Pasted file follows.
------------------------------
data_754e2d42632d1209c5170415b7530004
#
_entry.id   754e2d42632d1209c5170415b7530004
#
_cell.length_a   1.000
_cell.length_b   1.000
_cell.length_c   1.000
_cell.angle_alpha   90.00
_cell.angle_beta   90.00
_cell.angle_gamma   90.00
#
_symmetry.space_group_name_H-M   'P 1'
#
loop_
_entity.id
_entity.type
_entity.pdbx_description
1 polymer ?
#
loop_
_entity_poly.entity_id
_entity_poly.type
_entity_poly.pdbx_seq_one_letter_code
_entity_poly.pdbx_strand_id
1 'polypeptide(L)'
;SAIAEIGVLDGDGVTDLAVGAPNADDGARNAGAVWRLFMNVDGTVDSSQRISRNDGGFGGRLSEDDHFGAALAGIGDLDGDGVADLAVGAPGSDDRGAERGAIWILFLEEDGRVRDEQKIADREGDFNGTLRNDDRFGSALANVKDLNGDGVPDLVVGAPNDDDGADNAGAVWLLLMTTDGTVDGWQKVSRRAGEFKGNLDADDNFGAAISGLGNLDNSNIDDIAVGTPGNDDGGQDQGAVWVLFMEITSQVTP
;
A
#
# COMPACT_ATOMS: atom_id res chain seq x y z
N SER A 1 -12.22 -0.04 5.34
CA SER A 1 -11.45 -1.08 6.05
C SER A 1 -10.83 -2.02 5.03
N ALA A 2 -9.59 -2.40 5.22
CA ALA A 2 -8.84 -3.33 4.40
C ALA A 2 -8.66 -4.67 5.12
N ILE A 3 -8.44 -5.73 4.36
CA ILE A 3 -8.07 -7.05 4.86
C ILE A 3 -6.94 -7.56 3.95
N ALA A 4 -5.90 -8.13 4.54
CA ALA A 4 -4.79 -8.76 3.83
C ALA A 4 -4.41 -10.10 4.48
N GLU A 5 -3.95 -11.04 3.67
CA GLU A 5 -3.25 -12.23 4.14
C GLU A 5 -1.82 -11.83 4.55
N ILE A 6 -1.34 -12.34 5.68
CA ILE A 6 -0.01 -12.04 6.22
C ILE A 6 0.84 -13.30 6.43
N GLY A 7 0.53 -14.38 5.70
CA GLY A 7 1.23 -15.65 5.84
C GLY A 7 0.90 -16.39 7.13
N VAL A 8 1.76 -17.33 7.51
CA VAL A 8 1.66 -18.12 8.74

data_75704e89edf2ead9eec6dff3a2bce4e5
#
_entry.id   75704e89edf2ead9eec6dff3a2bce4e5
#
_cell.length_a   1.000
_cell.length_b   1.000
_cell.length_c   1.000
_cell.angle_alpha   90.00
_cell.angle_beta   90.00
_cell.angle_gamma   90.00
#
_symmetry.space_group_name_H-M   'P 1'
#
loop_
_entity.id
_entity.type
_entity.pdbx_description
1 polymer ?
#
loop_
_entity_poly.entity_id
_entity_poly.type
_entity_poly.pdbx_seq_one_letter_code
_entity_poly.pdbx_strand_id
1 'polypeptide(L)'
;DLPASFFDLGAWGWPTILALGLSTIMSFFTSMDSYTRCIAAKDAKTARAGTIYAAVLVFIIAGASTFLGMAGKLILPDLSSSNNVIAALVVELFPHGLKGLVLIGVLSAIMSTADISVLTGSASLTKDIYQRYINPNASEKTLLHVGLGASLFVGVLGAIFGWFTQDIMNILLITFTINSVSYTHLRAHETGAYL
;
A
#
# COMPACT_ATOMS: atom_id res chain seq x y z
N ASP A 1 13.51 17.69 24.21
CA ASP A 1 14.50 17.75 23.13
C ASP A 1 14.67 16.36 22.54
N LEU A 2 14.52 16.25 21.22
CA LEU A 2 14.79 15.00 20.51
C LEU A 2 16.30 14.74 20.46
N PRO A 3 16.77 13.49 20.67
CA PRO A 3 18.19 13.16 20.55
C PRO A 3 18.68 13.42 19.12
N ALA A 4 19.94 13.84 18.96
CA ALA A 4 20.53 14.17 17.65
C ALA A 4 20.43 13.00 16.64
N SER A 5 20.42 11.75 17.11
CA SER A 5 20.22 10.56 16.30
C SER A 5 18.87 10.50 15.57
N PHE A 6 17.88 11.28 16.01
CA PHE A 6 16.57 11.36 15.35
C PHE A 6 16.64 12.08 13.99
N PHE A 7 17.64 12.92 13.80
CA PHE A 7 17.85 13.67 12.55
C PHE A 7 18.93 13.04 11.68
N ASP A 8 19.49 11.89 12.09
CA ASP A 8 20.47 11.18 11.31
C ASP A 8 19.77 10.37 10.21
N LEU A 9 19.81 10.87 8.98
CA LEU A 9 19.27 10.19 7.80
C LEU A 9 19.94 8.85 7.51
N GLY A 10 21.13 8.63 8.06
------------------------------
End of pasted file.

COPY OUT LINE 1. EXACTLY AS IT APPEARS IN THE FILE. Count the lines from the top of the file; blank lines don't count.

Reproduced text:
data_754e2d42632d1209c5170415b7530004